“The Rock Always Comes First”: Drug Users’ Accounts about Using Formal Health Care
Addictions, Drug abuse, Health care, Qualitative research
Illicit drug use remains a significant public health threat. The issues surrounding drug use are recognized by public health professionals as important for several reasons. The incidence and prevalence of drug use persists in spite of the extensive societal, interpersonal, and individual consequences. In addition, the chronic health issues and health care costs associated with drug use continue to spiral. A wide variety of quantitative studies have examined the extent of health care problems, access, cost, and health care satisfaction among illicit drug users. While these studies offer important information through survey formats, fewer studies focus on subjective constructions of health care management from the users' perspective. This article examines the elements of the decision-making process involved in accessing formal health care among chronic and injecting street drug users. Twenty-eight in-depth interviews provide the data for this analysis, which is part of a large quantitative study of 1,479 injecting and chronic drug users and nondrug users in Miami, Florida. By exploring the elements of health care access through the eyes of the drug users, researchers and treatment professionals may gain insights into new ways to improve health care access for this atrisk population. © 2003 Taylor and Francis Group, LLC.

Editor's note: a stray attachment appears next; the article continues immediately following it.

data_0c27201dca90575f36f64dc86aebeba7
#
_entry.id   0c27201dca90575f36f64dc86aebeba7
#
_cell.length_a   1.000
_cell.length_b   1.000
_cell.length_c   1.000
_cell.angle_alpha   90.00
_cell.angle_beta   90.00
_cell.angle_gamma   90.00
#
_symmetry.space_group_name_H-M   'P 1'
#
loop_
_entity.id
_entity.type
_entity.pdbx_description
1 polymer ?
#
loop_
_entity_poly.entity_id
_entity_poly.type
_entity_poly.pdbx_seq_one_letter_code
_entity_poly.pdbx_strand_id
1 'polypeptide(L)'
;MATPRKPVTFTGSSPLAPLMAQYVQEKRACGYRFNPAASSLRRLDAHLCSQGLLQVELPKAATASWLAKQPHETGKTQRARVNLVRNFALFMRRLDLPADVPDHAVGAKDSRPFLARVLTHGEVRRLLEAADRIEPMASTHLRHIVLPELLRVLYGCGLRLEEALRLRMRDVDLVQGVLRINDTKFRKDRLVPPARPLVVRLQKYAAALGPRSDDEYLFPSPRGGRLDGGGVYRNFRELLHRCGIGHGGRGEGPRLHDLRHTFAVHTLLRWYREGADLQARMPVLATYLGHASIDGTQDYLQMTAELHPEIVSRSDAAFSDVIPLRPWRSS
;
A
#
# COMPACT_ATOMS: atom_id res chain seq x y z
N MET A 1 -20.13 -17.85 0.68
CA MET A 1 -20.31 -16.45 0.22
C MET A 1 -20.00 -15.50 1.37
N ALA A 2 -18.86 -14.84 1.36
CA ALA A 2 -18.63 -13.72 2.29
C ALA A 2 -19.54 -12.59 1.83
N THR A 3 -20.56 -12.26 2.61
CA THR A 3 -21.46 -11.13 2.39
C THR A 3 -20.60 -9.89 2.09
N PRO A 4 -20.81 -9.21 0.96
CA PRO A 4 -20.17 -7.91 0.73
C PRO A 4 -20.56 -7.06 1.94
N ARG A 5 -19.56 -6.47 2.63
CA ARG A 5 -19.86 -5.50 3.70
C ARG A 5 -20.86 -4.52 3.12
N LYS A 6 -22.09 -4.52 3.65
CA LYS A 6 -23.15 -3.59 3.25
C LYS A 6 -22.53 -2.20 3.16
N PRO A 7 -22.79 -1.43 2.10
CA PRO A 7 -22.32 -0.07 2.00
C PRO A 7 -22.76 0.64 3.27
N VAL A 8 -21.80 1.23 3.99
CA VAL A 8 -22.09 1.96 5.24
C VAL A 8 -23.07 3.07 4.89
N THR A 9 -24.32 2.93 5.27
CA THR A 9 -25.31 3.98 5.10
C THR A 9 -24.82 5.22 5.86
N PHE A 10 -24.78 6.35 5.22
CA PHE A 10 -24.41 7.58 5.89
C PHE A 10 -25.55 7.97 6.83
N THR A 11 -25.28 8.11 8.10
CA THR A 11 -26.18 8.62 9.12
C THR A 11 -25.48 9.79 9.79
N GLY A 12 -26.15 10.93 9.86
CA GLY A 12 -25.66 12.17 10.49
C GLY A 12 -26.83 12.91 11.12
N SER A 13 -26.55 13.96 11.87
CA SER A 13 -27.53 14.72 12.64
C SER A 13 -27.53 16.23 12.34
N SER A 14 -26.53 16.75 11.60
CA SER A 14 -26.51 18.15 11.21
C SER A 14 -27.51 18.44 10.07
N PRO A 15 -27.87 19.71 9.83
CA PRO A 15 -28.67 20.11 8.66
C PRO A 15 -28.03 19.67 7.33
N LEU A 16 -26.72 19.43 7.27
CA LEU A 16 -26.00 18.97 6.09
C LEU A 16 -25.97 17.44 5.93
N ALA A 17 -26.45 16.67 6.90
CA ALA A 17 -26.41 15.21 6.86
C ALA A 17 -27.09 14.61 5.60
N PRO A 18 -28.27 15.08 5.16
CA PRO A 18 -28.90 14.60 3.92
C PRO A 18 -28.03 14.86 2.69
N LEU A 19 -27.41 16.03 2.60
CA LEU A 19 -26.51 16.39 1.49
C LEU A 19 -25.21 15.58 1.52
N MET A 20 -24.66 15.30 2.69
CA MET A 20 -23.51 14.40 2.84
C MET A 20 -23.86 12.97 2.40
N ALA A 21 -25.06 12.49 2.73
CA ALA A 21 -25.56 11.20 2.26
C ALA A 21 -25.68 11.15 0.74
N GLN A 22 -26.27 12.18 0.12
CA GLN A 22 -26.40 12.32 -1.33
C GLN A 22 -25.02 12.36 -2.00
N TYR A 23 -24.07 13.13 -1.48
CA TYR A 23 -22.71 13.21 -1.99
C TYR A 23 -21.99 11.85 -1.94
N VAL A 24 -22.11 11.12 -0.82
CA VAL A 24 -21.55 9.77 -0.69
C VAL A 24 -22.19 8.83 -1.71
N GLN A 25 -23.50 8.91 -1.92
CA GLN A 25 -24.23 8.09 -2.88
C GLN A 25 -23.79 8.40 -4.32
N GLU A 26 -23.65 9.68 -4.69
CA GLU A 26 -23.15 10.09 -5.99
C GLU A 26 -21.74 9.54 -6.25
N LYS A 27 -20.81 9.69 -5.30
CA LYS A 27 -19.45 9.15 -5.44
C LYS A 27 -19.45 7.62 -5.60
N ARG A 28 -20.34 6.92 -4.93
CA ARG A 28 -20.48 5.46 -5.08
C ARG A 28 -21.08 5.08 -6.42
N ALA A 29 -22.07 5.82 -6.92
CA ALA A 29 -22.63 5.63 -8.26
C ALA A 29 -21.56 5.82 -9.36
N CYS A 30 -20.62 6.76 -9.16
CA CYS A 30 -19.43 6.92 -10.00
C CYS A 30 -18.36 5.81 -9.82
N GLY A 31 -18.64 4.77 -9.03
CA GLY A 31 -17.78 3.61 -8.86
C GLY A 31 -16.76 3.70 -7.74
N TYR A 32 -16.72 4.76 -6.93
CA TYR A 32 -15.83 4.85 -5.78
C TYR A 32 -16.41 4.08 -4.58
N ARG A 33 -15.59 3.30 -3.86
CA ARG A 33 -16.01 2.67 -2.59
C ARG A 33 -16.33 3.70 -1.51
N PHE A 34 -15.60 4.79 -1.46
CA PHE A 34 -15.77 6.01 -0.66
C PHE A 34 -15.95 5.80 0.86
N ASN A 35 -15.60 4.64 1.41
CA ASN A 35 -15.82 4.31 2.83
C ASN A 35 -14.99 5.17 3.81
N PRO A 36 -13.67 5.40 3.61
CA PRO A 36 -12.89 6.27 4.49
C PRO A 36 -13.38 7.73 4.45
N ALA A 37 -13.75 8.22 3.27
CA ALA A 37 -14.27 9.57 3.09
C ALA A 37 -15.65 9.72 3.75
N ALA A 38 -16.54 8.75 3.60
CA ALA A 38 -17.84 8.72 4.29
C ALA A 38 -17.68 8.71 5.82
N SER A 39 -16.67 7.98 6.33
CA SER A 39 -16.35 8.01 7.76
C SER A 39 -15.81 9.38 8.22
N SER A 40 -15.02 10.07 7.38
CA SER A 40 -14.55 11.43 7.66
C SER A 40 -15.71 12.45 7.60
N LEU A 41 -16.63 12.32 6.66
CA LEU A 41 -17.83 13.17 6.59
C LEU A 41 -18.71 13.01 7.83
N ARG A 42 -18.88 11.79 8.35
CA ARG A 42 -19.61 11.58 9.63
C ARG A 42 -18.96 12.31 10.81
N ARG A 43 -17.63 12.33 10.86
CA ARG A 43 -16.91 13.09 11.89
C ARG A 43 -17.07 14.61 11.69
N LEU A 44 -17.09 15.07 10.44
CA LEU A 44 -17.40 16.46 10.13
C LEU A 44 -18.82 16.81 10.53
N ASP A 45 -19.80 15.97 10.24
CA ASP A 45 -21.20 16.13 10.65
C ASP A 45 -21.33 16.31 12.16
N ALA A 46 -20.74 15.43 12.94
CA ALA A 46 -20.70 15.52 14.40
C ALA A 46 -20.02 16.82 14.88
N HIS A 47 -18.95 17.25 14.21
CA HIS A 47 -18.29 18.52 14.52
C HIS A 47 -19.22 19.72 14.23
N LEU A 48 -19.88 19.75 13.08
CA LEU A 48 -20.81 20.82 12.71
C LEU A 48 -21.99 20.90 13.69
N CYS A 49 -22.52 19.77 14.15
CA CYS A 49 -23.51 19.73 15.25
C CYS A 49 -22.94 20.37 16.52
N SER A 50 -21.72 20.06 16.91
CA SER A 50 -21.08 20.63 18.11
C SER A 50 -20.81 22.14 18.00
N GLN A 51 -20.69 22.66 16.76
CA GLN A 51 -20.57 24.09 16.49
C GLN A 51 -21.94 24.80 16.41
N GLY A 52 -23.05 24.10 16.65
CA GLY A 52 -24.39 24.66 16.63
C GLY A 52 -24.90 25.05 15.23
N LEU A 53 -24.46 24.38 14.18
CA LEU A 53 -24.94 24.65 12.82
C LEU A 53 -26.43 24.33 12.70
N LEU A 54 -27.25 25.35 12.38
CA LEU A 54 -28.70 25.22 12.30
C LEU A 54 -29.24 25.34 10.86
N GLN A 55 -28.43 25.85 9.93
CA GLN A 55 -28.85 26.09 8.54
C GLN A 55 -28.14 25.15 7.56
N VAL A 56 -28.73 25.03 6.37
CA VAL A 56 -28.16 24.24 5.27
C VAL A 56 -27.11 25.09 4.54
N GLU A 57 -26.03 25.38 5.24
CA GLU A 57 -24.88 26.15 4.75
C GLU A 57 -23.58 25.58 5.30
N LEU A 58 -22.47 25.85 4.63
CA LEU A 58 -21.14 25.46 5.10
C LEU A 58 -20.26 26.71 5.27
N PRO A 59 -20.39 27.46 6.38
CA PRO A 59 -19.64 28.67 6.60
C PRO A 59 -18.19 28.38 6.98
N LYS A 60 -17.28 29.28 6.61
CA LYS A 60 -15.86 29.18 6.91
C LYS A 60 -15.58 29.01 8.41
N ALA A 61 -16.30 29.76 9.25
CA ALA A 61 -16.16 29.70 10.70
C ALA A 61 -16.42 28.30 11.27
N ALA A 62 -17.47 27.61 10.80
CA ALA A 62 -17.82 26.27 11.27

Journal of Psychoactive Drugs
Drumm, René; McBride, Duane C.; Metsch, Lisa; Page, Bryan J.; Dickerson, Kimberly; and Jones, Beverly, "“The Rock Always Comes First”: Drug Users’ Accounts about Using Formal Health Care" (2003). Faculty Publications. 2114.